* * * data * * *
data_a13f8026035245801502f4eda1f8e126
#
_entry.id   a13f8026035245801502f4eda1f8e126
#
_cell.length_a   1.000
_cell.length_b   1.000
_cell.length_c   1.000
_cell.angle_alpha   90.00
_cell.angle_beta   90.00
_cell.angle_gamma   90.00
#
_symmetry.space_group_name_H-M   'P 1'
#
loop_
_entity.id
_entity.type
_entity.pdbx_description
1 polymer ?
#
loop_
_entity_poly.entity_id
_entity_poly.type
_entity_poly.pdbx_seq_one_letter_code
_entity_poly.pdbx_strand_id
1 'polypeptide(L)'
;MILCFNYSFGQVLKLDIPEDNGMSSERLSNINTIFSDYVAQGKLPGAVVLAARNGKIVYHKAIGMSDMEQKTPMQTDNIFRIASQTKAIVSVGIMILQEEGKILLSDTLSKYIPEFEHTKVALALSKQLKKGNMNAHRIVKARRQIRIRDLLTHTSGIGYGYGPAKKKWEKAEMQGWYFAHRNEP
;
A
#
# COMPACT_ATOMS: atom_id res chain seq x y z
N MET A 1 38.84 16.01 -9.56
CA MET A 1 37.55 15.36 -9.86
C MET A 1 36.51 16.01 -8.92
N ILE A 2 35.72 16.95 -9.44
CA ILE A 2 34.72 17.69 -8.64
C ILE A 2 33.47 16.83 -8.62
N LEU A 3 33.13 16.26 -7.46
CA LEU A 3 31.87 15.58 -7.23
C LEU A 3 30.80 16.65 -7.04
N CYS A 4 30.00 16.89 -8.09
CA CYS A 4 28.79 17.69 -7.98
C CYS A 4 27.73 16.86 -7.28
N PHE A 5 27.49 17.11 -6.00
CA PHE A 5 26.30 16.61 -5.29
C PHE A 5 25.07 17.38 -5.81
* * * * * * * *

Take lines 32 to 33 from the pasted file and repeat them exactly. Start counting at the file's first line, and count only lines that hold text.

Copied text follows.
CA MET A 1 37.55 15.36 -9.86
C MET A 1 36.51 16.01 -8.92